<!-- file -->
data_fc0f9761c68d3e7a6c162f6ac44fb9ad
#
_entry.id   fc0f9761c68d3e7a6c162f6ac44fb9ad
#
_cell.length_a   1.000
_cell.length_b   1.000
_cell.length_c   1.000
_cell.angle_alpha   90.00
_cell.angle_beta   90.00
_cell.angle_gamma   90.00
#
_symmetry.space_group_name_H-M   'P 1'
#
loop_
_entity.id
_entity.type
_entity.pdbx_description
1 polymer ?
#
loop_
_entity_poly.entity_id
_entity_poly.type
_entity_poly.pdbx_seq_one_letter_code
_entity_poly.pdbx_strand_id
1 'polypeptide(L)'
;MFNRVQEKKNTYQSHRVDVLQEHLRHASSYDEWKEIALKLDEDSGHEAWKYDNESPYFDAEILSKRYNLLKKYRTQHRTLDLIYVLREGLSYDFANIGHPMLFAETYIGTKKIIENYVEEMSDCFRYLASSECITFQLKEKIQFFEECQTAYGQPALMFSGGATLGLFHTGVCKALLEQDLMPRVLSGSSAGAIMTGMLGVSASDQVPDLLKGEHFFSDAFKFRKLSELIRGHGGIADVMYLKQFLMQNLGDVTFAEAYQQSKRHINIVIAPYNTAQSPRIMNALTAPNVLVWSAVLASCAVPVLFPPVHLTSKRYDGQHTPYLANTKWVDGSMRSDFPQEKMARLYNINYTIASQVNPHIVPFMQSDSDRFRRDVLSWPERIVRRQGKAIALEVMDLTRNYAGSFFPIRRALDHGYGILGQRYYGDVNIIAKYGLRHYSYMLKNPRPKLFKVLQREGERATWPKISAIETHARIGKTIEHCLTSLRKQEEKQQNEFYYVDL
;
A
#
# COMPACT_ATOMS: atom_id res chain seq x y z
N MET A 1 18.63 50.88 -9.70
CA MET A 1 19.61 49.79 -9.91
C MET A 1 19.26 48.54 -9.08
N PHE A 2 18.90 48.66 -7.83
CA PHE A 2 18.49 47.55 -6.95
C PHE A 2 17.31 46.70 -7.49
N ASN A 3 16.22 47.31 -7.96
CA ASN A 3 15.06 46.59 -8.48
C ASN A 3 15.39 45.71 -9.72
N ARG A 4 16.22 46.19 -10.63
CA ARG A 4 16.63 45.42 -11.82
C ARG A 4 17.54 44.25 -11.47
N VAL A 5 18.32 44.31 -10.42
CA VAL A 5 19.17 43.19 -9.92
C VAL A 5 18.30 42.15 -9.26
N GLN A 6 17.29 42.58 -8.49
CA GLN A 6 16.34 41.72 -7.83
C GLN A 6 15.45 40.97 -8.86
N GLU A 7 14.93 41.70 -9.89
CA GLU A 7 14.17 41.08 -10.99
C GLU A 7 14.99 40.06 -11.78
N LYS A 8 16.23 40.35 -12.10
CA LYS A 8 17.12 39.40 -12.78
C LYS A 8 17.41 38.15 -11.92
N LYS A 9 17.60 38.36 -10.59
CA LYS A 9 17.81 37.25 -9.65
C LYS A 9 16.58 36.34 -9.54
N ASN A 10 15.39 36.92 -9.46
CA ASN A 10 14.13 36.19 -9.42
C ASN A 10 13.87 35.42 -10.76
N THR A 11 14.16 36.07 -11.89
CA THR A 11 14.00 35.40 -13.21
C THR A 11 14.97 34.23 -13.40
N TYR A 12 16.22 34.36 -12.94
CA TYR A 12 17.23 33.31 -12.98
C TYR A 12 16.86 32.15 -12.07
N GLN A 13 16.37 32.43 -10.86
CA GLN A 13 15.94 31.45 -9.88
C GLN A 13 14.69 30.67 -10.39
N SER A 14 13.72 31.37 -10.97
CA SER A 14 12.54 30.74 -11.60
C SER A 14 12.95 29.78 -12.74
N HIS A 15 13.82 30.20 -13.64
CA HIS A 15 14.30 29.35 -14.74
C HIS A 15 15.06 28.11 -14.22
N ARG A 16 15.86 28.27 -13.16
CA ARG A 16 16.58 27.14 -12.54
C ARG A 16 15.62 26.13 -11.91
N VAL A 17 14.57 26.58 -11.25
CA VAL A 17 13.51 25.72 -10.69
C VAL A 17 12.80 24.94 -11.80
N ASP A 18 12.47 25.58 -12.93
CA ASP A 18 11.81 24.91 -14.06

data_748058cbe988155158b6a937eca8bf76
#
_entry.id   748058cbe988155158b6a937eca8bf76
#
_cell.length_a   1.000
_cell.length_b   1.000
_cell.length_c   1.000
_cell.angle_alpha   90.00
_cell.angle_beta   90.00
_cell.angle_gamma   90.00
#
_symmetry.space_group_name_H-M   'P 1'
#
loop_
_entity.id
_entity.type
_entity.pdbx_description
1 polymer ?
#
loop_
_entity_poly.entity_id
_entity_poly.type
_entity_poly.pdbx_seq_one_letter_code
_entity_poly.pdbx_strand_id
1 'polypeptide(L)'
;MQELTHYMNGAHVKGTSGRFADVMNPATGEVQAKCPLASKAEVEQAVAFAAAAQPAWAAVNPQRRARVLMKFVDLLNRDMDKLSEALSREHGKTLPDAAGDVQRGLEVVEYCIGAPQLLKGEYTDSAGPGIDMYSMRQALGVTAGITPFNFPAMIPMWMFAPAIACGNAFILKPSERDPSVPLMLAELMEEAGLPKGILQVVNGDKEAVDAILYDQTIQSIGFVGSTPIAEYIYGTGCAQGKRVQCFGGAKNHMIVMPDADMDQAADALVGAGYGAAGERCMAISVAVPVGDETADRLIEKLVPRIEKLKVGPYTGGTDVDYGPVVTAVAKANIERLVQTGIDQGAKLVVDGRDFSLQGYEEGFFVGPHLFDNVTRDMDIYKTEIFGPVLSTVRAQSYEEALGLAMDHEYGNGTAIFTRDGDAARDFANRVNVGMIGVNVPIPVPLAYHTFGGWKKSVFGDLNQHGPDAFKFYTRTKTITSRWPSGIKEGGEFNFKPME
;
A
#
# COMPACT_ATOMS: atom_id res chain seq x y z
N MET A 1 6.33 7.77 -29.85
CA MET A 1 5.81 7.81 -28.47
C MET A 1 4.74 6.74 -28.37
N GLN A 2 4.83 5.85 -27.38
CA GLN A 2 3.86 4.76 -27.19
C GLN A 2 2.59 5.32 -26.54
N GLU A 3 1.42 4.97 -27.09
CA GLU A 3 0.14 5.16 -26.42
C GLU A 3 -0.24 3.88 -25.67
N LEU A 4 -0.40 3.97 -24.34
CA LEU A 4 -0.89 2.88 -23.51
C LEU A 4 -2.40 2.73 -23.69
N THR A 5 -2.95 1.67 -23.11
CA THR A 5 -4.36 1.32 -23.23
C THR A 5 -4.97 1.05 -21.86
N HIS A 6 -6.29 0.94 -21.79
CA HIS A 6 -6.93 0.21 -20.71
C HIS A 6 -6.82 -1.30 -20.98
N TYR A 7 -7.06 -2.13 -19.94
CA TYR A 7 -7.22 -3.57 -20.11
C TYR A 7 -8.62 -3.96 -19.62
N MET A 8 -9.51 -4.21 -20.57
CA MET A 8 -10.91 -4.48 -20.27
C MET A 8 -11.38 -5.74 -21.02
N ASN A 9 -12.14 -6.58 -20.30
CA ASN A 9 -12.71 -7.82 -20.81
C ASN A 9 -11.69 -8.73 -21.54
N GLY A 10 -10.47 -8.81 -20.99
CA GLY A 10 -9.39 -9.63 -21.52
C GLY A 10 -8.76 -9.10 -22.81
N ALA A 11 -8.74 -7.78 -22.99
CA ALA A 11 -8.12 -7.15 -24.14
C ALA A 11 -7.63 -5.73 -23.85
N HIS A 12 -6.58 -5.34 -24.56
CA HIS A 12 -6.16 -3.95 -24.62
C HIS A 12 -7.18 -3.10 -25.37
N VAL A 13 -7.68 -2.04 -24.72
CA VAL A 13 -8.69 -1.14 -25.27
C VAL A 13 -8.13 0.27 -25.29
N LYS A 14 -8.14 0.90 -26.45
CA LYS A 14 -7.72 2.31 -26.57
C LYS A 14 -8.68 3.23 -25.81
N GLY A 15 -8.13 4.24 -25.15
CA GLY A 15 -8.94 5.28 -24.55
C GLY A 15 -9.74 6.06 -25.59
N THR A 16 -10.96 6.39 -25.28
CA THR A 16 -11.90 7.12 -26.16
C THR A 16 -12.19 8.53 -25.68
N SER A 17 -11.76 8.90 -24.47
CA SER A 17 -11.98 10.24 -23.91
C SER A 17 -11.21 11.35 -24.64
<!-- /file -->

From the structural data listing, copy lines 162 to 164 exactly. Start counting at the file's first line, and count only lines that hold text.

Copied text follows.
N SER A 17 -11.76 8.90 -24.47
CA SER A 17 -11.98 10.24 -23.91
C SER A 17 -11.21 11.35 -24.64